Tuesday, November 27, 2007

Interior admits MacDonald meddled with science

Interior remains troubled under Sec. Kempthorne

UPDATE, 11/28: Congressman Raul M. Grijalva (D-AZ7) said today:

“I am glad to hear that the Interior Department has come clean on the inappropriate and illegal decision-making which occurred during the tenure of a former political appointee, Julie McDonald. It is no surprise that the Department has found at least seven more cases where decisions were made not based on science, but based instead on political influence and a philosophical opposition to protection of imperiled species. Like a modern-day James Watt, Julie McDonald made decisions for the benefit of industry, ignoring federal law and basic decency in the process.

“This announcement, however, continues to raise questions about any and all decisions made during her tenure, as Ms. McDonald could have been involved in many more decisions, using subtle forms of influence and without leaving behind a paper trail.

“In addition, I have no doubt that this is the tip of the iceberg when it comes to inappropriate manipulation of the decision-making process across federal agencies by this anti-environmental Administration. When one looks at the many resignations of federal employees who left their jobs because of political influence or were forced out for speaking the truth, this kind of behavior is no doubt rampant.

“As Chairman of the Subcommittee on National Parks, Forests and Public Lands, I will continue to join with my colleagues on the Natural Resources Committee to investigate inappropriate and illegal decisions affecting our nation’s lands, waters, and other natural resources.”


TUCSON -- More news from Washington today on an issue I've worked a lot on, Bush/Cheney administration hostility to science and conservation.

In response to months of allegations about political tinkering within its own ranks and demands for reviews by House Natural Resources Committee Chairman Nick J. Rahall (D-WV), the US Department of the Interior today conceded that seven out of eight decisions made during the tenure of Bush political appointee Julie MacDonald, former Deputy Assistant Secretary for Fish and Wildlife and Parks, warrant revision.

"Julie MacDonald, who was a civil engineer by training, should never have been allowed near the endangered species program. This announcement is the latest illustration of the depth of incompetence at the highest levels of management within the Interior Department and breadth of this Administration's penchant for torpedoing science. Today we hear that seven out of eight decisions she made need to be scrapped, causing us once again to question the integrity of the entire program under her watch," Rahall said.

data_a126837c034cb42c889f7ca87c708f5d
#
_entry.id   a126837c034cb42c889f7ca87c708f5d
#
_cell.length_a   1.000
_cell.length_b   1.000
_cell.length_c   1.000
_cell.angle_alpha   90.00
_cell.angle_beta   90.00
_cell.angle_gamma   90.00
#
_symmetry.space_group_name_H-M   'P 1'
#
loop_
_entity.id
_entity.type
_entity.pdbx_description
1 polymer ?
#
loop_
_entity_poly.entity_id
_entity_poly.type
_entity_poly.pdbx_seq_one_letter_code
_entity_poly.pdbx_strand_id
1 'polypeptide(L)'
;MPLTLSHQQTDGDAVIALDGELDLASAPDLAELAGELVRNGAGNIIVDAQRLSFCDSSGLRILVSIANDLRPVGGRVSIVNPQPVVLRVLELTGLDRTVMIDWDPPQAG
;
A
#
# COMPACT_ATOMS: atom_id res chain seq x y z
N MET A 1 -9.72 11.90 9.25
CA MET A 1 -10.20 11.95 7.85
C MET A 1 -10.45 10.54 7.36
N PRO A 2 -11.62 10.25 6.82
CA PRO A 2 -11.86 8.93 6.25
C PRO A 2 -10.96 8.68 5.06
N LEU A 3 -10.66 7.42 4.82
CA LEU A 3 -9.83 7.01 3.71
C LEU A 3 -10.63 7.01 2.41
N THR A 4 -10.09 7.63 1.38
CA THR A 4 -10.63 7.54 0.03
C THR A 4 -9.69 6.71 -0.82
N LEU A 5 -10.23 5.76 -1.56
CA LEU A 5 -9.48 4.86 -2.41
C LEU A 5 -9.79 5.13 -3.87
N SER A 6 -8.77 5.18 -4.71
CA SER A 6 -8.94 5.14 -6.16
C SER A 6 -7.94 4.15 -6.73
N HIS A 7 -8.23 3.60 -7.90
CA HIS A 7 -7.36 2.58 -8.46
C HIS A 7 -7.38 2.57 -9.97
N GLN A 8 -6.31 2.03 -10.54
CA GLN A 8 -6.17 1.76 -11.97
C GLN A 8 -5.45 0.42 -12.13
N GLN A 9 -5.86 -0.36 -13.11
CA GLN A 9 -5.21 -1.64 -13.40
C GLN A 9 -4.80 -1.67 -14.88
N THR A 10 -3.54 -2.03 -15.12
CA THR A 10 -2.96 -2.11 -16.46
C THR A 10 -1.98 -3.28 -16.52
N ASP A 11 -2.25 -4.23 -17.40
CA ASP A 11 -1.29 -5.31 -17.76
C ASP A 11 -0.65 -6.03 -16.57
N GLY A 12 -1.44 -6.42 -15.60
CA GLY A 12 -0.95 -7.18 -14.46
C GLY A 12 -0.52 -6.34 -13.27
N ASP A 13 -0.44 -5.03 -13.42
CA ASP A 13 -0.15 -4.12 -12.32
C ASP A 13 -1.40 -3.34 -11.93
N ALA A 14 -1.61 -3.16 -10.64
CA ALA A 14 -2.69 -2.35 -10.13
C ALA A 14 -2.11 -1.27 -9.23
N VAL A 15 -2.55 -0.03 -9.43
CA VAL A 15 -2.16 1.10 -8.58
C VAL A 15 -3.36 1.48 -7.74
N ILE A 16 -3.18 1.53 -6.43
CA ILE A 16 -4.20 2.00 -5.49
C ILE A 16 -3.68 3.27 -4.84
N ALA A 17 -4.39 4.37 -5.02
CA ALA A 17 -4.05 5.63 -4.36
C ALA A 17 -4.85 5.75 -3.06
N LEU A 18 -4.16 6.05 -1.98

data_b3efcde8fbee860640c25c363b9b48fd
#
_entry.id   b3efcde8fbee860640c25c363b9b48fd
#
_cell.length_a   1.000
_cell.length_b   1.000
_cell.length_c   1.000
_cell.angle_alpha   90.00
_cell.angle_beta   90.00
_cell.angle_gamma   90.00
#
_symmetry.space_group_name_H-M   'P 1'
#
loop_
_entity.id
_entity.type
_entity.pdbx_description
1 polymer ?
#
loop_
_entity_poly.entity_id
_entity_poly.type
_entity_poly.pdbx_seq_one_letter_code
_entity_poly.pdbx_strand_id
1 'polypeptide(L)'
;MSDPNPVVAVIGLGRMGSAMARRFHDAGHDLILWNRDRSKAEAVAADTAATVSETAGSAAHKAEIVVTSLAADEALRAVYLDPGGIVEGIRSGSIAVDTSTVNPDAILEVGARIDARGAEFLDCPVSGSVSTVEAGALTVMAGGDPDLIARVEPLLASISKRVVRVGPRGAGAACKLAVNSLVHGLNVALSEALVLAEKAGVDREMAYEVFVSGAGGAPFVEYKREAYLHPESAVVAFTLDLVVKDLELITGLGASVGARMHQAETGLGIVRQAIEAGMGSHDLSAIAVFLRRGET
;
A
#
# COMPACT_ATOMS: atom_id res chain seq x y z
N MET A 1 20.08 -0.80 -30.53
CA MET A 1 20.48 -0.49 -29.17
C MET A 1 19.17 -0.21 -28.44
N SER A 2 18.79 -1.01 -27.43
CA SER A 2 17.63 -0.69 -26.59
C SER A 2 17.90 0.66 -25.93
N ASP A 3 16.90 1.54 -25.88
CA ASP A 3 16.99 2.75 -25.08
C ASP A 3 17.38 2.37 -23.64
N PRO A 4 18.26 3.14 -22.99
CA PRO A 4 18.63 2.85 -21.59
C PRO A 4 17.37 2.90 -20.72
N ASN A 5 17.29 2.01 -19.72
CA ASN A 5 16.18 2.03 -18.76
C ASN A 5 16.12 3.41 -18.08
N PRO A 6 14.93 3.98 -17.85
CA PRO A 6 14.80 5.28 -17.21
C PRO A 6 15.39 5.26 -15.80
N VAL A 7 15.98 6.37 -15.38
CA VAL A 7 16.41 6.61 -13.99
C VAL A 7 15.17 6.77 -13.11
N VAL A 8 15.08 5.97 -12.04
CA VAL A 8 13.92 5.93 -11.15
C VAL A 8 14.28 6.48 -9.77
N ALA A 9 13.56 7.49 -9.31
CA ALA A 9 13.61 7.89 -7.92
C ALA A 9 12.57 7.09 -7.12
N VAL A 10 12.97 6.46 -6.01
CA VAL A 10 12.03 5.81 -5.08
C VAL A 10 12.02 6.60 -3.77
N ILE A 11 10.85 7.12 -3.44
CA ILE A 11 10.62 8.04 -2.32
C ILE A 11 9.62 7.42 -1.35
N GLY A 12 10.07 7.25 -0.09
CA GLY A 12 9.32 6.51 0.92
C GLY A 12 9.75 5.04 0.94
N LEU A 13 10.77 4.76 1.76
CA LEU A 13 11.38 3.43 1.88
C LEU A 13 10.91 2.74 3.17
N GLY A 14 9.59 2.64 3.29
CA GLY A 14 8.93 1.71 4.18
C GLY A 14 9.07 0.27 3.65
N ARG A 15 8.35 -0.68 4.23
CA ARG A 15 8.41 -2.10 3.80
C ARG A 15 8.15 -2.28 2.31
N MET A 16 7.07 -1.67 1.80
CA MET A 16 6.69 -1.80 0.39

Rahall has repeatedly pressed the agency to review possible political tampering within its ranks. A May 9 oversight hearing, called in the aftermath of a scathing Inspector General report, examined MacDonald's role in politicizing the Endangered Species Act (ESA). Following up, Rahall sent two letters, dated May 17 and June 20, to Interior's Deputy Secretary Lynn Scarlett, requesting a departmental review of a number of ESA listing decisions made during MacDonald's service.

The latest announcement outlines seven specific ESA decisions that Interior has determined were "inappropriately influenced" by MacDonald. The Fish and Wildlife Service had announced on July 20 that it intended to review eight ESA decisions where it appeared that MacDonald had played a significant role in asserting her own political interests to overrule scientific decisions on endangered species recovery.

"Julie MacDonald's dubious leadership and waste of taxpayer dollars will now force the agency to divert precious time, attention, and resources to go back and see that the work is done in a reliable and untainted manner. The agency turned a blind eye to her actions - the repercussions of which will not only hurt American taxpayers, but could also imperil the future of the very creatures that the endangered species program intends to protect," Rahall said.

MacDonald may be gone, but she has not been held accountable for her crimes, and there are no solid signs Bush Interior is changing its anti-science ways.

"We are heartened to hear that the Canadian lynx, the California red-legged frog, the Preble’s meadow jumping mouse and other species on the brink of extinction may finally receive the protections they urgently need. However, this should be the first step in a complete investigation into the Bush Administration's corruption and political manipulation of decisions affecting our nation’s endangered species," said Leda Huta of the Endangered Species Coalition.

Huta adds, "This is the tip of the iceberg in terms of endangered species protections that have been weakened by political manipulations. The depth of the Bush Administration’s corruption and suppression of science has not yet been fully uncovered."

- adapted from HNRC

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